Review Summary: Ironic as it is due to the absences of both Wakeman and especially Anderson, Drama is the last truly great Yes album.
As could be said about many, if not all of their progressive rock kin, things weren’t running quite so smoothly for Yes towards the end of the 70’s. Their most recent releases, Going for the One
, especially the latter, had been qualitatively disappointing compared the group’s classic LP’s, an obvious result of trying to adjust their tunes to the mainstream market. The band was clearly running out of good ideas, and eventually two of its members departed. Rick Wakeman left for a second time, taking Jon Anderson with him. With Steve Howe, Alan White and founding member Chris Squire left behind, Yes’ future was unclear.
As fate would have it, synthpop/new wave duo The Buggles, who had recently enjoyed success with their worldwide #1 hit Video Killed the Radio Star
(the first video to be shown on a newly-launched MTV), were tinkering in the same studio as Yes’ remaining members. Both vocalist Trevor Horn and keyboardist Geoffrey Downes were long-time fans of the band, but felt their decline over the recent years, and offered to help them out. Eventually it was decided that the two groups would actually merge, resulting in an entirely different-faced Yes. This particular line-up would only last for one album: Yes became even more unstable in their later years. Drama
, released in 1980, remains an unique part of their discography, not only for the fact that it is their only record to date not featuring Anderson’s distinct vocals, but also because it is the last that could truly live up to the high standard they generally set in the 70’s.
Downes is no Wakeman by many, many miles, and Horn does try a bit too hard at times to imitate Anderson, but listening to opener Machine Messiah
, it has all the necessary content of a Yes epic, and some of the heaviest riffs the band has ever played (read: Sabbath-esque). Up-tempo rockers Does I Really Happen?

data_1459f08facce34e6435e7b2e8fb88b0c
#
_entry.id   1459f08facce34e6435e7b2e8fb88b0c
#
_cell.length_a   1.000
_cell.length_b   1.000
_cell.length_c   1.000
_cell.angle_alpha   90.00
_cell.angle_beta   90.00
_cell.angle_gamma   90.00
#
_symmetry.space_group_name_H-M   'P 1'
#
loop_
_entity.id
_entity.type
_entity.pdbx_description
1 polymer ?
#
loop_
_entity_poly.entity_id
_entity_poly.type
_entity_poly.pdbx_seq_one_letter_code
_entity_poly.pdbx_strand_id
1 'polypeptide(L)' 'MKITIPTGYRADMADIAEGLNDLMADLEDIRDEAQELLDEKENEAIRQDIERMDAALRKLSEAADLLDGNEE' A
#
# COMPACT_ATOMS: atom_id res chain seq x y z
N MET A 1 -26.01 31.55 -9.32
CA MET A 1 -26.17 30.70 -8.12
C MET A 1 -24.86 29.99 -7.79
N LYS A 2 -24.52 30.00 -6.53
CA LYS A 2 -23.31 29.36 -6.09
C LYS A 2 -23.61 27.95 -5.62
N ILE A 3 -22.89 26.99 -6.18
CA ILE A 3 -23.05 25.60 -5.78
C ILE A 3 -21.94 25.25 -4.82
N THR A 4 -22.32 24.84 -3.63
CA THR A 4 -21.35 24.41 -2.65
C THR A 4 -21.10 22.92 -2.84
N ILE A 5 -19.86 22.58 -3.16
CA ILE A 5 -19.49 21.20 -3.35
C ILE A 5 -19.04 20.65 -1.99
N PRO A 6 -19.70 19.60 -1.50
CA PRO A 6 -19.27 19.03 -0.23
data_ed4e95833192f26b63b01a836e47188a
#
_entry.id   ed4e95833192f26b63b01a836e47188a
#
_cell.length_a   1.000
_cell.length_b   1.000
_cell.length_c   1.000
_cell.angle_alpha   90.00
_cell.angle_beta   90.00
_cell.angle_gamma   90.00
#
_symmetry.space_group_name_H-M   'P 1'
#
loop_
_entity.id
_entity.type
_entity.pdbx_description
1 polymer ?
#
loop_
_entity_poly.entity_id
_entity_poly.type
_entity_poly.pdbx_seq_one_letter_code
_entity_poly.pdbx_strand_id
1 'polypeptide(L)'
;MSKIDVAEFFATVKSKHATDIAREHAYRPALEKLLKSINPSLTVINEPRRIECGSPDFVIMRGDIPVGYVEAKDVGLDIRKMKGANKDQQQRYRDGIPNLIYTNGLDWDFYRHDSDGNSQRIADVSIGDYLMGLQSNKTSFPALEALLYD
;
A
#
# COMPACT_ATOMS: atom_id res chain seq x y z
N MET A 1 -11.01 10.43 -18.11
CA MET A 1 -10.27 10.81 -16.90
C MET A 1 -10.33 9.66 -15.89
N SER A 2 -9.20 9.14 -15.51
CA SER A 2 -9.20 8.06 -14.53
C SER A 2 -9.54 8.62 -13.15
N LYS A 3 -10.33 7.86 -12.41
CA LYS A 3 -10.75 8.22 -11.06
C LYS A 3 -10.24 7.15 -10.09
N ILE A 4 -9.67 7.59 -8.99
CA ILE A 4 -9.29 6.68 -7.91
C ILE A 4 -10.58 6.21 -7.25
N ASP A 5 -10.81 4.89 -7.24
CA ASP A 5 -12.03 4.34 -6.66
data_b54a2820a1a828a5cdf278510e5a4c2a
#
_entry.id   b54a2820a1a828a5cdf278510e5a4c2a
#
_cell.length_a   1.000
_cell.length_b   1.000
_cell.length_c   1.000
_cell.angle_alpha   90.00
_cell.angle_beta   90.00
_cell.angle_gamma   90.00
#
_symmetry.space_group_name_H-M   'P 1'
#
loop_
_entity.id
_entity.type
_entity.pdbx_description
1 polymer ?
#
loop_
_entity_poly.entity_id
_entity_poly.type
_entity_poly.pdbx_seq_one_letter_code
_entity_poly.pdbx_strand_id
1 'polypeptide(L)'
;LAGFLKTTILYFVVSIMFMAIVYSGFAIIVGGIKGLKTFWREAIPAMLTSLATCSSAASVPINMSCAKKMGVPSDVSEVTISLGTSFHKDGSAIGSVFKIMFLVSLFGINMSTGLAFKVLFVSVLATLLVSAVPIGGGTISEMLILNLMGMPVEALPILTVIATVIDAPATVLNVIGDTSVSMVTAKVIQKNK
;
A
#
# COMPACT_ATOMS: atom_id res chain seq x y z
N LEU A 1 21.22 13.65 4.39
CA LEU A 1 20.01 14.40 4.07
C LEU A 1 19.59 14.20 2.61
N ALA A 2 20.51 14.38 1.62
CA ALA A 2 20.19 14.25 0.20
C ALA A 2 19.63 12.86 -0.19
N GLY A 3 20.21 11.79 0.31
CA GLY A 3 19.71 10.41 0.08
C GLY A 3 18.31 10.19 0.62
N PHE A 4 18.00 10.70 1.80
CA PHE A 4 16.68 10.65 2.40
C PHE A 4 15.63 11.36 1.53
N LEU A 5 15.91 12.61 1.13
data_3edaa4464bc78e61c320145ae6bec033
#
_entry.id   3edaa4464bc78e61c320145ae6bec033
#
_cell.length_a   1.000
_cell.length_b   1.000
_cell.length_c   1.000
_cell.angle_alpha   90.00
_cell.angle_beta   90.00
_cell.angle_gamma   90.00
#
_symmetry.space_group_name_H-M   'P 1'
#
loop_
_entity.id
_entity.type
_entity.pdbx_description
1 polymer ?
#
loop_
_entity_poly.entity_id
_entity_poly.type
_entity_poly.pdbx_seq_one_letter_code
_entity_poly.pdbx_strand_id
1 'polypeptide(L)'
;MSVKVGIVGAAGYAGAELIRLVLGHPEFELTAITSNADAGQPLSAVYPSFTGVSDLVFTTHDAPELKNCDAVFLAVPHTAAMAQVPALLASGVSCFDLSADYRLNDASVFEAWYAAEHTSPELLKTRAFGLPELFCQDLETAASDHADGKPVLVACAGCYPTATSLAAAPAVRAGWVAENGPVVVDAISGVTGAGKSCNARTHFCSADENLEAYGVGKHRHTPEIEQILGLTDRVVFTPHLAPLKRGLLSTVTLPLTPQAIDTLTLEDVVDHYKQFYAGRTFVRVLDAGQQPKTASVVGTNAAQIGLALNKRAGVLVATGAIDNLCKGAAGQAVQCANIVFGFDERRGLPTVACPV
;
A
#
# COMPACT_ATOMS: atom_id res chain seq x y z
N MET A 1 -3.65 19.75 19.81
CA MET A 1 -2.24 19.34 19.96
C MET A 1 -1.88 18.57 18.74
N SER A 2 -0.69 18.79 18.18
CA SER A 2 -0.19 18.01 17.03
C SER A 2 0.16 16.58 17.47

and Tempus Fugit
are some of the best things the band had done in years, and the other half of the tracks, where the creative influences of Horn and Downes are best felt (Into the Lens
is actually a reworked Buggles song), quite easily measure up. The possible exception is White Car
, an one-and-a-half-minute interlude that has not a single trace of Yes in it, but still blends in well enough with the rest of the album.
We all know what happened in the mid-80’s, but Drama
was a very hopeful sign that Yes might be able to survive with their strengths intact. The new wave influences of The Buggles are certainly felt, though not overbearing: this is clearly not a pure 70’s prog album, but change is always necessary. In Drama
's case, it was for the good. Yes sounds different while still sounding very much like Yes; it even goes so far as to say Yes sound more like Yes here than they recently had with their classic members. Ironically, the band would never reach this level again. Drama
was their last truly great record.
Drama’s Yes was:
- Trevor Charles Horn ~ Lead Vocals, Bass Guitar
- Stephen James Howe ~ Lead Guitar, Backing Vocals
- Christopher Russell Squire ~ Bass Guitar, Piano, Backing Vocals
- Geoffrey Downes ~ Keyboards, Vocoder, Backing Vocals
- Alan White ~ Drums, Percussion, Backing Vocals
TO BE CONTINUED...